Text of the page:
Guanidine hydrochloride is a common protein denaturant. In this study, BglucH and BglucLEH were incubated with various concentrations of guanidine hydrochloride, and then the changes in secondary structure were monitored. The Fig. 7a, b shows the CD spectra of BglucH and BglucLEH treated with various concentrations of guanidine hydrochloride. The denaturation curve (Fig. 7c) indicates that BglucH lost 15.7%, 26.1%, 43.4% of its secondary structure at 0.5, 1, 1.5 M guanidine hydrochloride, while the secondary structure of BglucLEH lost only 7.9%, 8.5%, 15.0% at 0.5, 1, 1.5 M guanidine hydrochloride, respectively. Taken together, ELP tag increased the protein stability against both heat and chaotropic denaturant.

Fig. 7

The circular dichroism spectra of BglucH (a) and BglucLEH (b) treated with various concentration of guanidine hydrochloride. The denaturation curve of BglucH and BglucLEH at 230 nm treated with various concentration of guanidine hydrochloride (c)


Wood-feeding termites are well known as efficient cellulose decomposers that have the ability to degrade lignocelluloses with their unique enzyme complexes. Bgluc is known as a multifunctional enzyme for social maintenance in terms of both cellulose digestion and social communication in termites [19]. Bgluc from termites, such as C. formosanus [20, 21], C. gestroi [22, 23], C. secundus [24], R. flavipes [25], M. barneyi [26], N. koshunensis [27], N. takasagoensis [28, 29] have been identified. All of the reported Bglucs from termites were identified as GH1 [30]. In our previous study, three types of Bgluc homologs (CfGlu1C, CfGlu1B, CfGlu1D) from the termite C. formosanus were identified, and CfGlu1B has a high degree of amino acid similarity with the Bgluc from O. formosanus, N. koshunensis, C. gestroi, and T. reesei [5]. Moreover, Bgluc form R. speratus (RsBGI) has also been identified to be 86% identical to Bgluc from C. formosanus CfGlu1B [19].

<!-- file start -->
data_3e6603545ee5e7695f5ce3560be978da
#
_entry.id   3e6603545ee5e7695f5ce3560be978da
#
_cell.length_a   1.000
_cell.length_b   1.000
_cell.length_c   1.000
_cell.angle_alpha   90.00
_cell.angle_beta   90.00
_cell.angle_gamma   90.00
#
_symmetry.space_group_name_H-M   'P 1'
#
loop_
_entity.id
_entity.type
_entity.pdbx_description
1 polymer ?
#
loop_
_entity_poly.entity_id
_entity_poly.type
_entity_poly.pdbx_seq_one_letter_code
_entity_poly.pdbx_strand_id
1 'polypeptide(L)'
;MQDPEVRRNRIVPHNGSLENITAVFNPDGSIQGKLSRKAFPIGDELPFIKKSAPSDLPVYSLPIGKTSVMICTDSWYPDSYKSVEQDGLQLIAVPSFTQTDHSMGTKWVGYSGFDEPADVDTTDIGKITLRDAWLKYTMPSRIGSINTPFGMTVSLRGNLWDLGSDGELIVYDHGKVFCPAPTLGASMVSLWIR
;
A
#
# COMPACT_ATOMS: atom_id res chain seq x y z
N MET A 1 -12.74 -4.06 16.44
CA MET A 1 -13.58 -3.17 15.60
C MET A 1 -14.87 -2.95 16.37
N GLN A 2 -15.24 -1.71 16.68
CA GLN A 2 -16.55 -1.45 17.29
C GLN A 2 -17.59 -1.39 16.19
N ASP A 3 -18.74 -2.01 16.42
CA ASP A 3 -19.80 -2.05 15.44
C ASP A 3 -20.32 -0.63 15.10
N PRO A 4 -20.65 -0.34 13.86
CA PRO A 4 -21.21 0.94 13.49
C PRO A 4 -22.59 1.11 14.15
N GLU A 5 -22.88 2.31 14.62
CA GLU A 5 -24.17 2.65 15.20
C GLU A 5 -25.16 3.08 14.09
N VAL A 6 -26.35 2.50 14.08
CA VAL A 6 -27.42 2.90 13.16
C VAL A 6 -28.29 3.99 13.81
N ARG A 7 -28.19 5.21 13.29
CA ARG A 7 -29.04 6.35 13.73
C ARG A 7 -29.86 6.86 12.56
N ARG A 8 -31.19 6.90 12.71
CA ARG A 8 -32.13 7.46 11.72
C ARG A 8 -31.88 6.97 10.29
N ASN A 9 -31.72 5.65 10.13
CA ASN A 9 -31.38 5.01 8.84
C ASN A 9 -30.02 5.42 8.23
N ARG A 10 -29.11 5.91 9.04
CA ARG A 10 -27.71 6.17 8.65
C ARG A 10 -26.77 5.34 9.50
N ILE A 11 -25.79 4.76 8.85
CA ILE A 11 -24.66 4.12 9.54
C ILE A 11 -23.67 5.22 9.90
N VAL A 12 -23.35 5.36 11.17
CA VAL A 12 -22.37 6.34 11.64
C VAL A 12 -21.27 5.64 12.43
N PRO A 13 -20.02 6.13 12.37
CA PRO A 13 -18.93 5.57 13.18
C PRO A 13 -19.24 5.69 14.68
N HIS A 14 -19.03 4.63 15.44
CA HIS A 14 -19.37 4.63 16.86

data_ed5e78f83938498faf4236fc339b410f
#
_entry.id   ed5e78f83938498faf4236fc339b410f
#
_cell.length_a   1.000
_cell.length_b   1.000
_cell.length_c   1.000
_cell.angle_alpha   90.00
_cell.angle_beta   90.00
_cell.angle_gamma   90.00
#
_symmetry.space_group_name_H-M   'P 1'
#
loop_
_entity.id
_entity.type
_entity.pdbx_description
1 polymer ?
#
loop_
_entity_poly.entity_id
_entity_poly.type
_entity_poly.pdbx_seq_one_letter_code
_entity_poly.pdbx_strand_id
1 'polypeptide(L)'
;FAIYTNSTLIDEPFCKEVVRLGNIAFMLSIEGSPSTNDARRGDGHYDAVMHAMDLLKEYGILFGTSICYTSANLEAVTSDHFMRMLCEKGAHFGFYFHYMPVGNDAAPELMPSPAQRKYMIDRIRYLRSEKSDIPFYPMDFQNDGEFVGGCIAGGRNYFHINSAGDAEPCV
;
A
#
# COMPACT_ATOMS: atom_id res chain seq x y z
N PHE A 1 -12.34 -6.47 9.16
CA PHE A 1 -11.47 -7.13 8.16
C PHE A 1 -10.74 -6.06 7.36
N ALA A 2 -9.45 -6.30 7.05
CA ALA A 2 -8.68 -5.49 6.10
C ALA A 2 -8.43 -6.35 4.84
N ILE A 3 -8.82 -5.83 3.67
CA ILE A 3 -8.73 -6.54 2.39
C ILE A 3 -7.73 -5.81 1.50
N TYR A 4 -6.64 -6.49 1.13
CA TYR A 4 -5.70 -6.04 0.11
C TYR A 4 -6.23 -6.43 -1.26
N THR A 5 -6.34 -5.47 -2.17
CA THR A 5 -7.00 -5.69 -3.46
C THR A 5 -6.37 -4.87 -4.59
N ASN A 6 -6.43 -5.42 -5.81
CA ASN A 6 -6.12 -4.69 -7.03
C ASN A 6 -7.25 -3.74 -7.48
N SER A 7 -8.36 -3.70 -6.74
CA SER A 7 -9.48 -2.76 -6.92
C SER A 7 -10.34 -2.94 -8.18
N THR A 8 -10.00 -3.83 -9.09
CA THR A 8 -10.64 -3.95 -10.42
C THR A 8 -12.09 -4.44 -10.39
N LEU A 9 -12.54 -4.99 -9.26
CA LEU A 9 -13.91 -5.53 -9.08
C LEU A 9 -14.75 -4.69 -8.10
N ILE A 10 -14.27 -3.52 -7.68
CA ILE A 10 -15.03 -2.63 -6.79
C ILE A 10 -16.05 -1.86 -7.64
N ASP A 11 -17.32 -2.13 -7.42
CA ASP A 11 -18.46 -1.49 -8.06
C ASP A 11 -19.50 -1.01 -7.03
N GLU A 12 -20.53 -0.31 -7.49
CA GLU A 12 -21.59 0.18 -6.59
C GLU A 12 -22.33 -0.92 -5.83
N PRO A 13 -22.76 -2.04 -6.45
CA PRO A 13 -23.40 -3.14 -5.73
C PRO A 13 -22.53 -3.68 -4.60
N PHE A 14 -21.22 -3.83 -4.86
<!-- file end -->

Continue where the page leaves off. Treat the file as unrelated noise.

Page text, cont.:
Bgluc from some other organisms has been heterologously expressed and purified. The purity of Bgluc from N. takasagoensis (G1mgNtBG1) using Ni-NTA resin increased by 6.7-fold with a recovery rate of 83%, and a specific activity of 5.83 U/mg [29]. The yield and purification fold of Bgluc from M. annandalei using Ni-NTA resin were found to be 7.5% and 19.1-fold, respectively [30]. The yield and purification fold of Bgluc from Chinese snail using Ni-NTA resin were 21.0% and 9.0-fold, respectively [31]. The specific activity and yield of Bgluc from T. amestolkiae using HiTrap Capto Adhere, Mono Q 5/50 and Superdex 75 HR 10/30 were 50.4 U/mg, 78.5 U/mg, 82.6 U/mg, and 76.5%, 57.3%, 6.3%, respectively [32]. The purification fold and yield of the Bgluc from M. thermophila using gel filtration on Sephacryl S-100 were 11.2-fold and 25.5%, respectively [33]. The Bgluc from P. piceum was 8.7-fold with a specific activity of 80 U/mg against p-NPG using gel filtration chromatography [34]. In this study, our data showed that the specific activity, yield and purification fold of purified BglucLEH by ITC and Ni-NTA resin were 75.50 U/mg, 77.78%, 12.60-fold; and 68.22 U/mg, 79.07%, 11.39-fold, respectively. The results indicate that the purification performance of ITC was equivalent to or better than that of Ni-NTA resin. Performance of several rounds of ITC indicated that a heterogeneous solution of proteins gradually become more homogeneous, eventually resulting in substantially higher purity of recombinant ELP fusion protein [35]. However, our data showed that the purity of BglucLEH by two rounds of ITC did not significantly increase compared with a single round of ITC. It, however, reduced the yield of ELP fusion protein. One round of ITC was sufficient for BglucLEH purification. In summary, the purification performance of ITC had a comparative advantage, that is, been simple, time efficient, inexpensive and highly efficient, compared with conventional column chromatography. A comparison of the biochemical properties and kinetic performance of Bgluc from different species to p-NPG is shown in Table 3. Bgluc from fungi tends to have high catalytic performance compared to that of other species. Commercial cellulases are mainly from fungi, especially T. reesei. Bgluc produced by other species must be added to a T. reesei enzyme mixture to increase the efficiency of the hydrolysis of cellulosic substrates [36]. The catalytic efficiency of Bgluc from termites (such as R. flavipes [25], C. gestroi [22], M. annandalei [30] and C. formosanus [5]) tends to be lower compared to Bgluc from fungi [32, 37,38,39,40,41,42,43]. In termites, it was reported that the optimum pH and temperature of Bgluc were within pH 5.0–6.5 and 40–60 °C, respectively [5, 22, 25,26,27, 30]. Here, the optimum pH and temperature of BglucH and BglucLEH were identified as 5.5 and 40 °C.